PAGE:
Deep Creek Lake Group Ride

There is something comforting in the familiar hum of a paceline, the click and clanking sound of shifts as it gets copied down the line, the ticking hum of freewheels as passangers coast buffeted by the rider in front, wheather you are the driver eating the wind highly motivated by the fact that your work is literally pulling a string of fellow riders in your wake or the guy sitting in the back barely hanging on and dreading his turn in the wind there still exist that assurance that comes with being in the line. Today I was reminded of how much I love group riding better yet in the group amongst whom I experienced my very first paceline.


Usually I am the late guy or should I say one of the late guys to the group ride. I either show up late or go to the wrong meeting point so my plan was to break that streak, a greater motivator however was that this group of late has been going wheels up right at the posted time and I sure did not want to have to try and find them if I got left behind so I got there early – a little too early. I got there an hour early and watched the group trickle in, after minor fat chewing we were off.


Ride starts with a fast descent down Chestnut Ridge road for about half a mile then veers right unto Meadow Lake Dr a short steep climb that hit about 12% at one point… great way to warm up I might add…Not! I was at the tail of the group and quite impressed with the speed with which the group went up that climb even without any significant warmup. We made a couple turns going through quiet country roads typical of Garrett county, most of the houses built to provide the best views of the valley or hillside they face. We rode through fields just cultivated, farms with the cows ignoring us while performing morning libations and ablutions, we rode by hay fields with the rolled up bales AKA golden circles so close you can touch them. The smell of life lived at a slower pace was in the air with a hint of cow manure on some sections of the road.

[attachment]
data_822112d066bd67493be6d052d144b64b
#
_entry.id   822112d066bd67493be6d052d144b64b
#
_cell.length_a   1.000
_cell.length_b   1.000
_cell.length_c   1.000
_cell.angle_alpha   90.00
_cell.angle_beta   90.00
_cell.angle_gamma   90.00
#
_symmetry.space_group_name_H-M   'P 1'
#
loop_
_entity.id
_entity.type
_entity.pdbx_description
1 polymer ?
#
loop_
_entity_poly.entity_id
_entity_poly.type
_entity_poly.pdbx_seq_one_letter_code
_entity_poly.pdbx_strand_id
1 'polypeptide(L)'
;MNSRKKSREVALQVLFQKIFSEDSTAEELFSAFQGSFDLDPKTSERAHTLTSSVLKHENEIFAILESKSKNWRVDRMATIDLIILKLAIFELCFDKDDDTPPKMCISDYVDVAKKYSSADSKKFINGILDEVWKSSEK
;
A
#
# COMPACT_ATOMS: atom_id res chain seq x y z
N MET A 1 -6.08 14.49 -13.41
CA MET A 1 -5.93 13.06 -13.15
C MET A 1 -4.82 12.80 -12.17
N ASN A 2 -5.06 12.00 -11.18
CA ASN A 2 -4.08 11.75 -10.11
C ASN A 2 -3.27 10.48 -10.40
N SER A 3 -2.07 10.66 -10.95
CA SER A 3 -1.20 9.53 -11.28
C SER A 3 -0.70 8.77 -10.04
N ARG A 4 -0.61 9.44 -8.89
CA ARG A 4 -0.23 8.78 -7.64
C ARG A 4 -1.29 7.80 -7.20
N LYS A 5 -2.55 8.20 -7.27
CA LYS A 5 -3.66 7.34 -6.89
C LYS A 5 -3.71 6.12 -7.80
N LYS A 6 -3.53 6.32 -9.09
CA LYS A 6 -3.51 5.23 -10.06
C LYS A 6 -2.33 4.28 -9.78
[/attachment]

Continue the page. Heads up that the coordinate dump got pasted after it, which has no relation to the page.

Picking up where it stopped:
Otto Lane was the first regrouping spot, here also Rich Bartlette another perpetual group ride late-comer (actually the sets the standard in tardiness) and also happens to be the resident group route diverter. I am not sure if all groups have a Rick who always seems to want to change the route and pick one that goes just a “little” further and climbs just a “little” higher? His knowledge of local routes though is amazing so if you have the legs it is always a much more rewarding ride to jump on the Rick option – If you have the legs or extra gears… Rick catches us here and the first break away of the day is established.

At the head of the ride now is Rick, Richard, myself and Brian (neo transplant from Ocean City Maryland – flatlander). We layout a steady pace swooping through the wide turns and maintaining a high cadence through the shallow rolling hills, all of us but Brian have a 11-28 cassette or higher, Brian had a 11-25…around here you are either really strong and showing off to ride that, suicidal or unfortunate but Brian was able to hang on to the group till the last climb Maynardier Hill before the regroup point where gravity greatly exceeded available cadence and VAM for him. He clawed his way back to second regroup spot.